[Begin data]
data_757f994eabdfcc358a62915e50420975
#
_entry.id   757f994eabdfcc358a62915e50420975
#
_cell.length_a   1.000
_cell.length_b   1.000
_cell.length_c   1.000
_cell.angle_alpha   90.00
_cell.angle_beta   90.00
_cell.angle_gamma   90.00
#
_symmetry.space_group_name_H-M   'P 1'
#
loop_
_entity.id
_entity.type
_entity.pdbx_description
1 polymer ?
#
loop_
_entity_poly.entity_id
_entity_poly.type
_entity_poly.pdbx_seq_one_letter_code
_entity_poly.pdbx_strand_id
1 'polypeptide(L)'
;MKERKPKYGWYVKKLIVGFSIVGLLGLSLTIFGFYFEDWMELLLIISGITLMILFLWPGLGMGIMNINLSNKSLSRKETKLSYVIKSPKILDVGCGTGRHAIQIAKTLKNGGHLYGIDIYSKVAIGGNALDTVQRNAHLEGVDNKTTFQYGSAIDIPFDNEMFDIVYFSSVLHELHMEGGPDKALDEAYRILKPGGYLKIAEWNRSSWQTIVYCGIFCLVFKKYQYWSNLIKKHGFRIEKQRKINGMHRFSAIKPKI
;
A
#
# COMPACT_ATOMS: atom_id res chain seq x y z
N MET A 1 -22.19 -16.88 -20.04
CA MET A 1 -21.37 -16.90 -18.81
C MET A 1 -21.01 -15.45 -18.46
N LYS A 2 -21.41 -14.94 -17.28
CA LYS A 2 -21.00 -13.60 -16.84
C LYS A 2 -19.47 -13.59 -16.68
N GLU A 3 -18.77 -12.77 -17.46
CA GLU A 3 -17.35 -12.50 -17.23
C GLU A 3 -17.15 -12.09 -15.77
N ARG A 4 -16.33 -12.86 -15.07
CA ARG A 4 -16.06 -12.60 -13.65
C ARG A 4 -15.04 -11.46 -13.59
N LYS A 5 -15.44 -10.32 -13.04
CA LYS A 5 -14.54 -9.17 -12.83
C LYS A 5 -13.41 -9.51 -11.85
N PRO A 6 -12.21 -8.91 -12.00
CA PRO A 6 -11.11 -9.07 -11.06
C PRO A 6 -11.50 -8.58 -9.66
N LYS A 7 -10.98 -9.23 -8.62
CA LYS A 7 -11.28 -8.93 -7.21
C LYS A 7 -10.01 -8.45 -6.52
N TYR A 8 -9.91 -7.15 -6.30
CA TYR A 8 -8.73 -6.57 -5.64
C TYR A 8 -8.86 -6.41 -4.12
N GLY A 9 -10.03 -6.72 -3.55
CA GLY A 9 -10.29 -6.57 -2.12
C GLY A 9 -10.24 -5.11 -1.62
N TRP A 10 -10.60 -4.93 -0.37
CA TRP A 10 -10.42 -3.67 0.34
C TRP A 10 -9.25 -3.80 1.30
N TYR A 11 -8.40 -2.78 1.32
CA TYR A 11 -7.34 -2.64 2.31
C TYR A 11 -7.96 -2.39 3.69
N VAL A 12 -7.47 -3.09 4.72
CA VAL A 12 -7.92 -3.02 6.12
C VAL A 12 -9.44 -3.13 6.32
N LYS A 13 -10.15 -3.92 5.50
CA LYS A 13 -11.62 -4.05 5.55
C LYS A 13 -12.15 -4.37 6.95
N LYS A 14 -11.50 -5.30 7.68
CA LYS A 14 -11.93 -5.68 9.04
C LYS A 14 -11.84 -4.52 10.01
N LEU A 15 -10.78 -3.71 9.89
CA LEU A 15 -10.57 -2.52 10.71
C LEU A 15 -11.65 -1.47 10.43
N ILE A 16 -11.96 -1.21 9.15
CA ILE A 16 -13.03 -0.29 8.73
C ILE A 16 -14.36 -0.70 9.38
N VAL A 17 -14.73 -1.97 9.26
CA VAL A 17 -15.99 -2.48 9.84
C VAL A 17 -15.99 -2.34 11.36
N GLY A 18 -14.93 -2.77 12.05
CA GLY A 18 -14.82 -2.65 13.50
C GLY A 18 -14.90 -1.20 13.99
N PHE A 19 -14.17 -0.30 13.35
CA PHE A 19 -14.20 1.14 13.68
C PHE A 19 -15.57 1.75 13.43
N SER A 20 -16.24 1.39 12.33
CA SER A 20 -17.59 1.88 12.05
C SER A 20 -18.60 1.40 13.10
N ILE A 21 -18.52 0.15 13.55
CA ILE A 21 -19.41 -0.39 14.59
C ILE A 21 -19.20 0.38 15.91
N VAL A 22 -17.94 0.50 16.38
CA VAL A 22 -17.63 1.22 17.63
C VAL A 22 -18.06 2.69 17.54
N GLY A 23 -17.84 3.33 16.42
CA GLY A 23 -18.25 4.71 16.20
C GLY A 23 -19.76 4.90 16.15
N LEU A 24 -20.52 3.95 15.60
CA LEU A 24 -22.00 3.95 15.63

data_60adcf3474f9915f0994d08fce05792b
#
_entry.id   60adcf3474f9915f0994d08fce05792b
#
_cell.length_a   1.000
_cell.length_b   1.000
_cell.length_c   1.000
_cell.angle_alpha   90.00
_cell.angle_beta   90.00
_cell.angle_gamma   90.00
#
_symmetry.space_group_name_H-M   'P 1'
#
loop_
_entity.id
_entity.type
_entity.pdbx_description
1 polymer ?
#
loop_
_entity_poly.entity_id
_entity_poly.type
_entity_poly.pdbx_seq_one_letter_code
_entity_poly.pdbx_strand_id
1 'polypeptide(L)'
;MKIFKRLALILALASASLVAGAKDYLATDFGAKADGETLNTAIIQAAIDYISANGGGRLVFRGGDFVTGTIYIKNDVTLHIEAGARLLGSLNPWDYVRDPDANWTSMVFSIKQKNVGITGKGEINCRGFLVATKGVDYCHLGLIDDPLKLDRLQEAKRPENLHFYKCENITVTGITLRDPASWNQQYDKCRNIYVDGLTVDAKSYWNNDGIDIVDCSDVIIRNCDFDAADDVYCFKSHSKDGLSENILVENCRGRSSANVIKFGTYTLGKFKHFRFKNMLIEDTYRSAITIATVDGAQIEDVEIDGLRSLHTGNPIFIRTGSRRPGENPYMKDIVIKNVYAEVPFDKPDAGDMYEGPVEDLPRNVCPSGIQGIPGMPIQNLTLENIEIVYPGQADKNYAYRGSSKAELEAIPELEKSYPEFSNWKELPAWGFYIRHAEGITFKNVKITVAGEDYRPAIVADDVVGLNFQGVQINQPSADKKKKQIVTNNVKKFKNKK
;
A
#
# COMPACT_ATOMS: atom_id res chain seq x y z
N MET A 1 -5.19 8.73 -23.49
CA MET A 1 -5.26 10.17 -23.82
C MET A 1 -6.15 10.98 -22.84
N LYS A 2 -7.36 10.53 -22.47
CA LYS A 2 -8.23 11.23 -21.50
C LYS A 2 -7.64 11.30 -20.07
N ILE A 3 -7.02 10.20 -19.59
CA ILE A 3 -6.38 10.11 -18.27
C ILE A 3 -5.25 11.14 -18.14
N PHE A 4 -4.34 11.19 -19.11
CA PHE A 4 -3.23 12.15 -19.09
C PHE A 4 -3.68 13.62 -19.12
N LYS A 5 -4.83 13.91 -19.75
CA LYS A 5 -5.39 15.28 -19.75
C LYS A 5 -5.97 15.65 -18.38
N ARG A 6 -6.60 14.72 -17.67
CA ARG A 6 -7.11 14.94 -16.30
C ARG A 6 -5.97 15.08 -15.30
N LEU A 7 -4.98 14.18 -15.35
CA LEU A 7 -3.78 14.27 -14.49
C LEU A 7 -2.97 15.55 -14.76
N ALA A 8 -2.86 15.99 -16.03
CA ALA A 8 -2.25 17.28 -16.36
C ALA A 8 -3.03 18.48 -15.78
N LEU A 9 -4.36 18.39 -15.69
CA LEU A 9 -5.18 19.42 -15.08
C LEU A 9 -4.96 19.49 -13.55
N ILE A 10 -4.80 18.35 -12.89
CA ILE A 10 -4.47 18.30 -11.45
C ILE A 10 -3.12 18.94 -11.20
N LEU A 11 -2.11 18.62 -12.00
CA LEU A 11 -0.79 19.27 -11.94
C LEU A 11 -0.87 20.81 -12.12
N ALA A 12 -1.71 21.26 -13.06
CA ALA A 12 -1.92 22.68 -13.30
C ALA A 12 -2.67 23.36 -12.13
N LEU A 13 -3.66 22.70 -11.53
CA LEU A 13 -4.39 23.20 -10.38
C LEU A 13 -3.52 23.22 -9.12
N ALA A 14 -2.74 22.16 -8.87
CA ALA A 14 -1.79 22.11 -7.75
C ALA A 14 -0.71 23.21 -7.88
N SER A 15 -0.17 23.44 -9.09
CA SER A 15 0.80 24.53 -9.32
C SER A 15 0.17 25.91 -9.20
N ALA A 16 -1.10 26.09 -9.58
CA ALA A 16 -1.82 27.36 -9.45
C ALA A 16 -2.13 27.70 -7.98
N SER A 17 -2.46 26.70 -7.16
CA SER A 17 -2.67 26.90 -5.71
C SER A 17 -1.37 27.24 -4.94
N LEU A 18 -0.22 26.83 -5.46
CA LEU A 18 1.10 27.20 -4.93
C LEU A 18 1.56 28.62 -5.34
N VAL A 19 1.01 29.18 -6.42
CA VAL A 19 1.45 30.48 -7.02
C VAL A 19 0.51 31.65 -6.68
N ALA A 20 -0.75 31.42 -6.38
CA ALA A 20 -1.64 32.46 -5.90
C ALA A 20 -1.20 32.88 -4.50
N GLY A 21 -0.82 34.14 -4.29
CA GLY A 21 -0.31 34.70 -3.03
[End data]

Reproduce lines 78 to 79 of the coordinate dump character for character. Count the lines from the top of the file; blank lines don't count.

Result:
C ILE A 16 -14.36 -0.70 9.38
N VAL A 17 -14.73 -1.97 9.26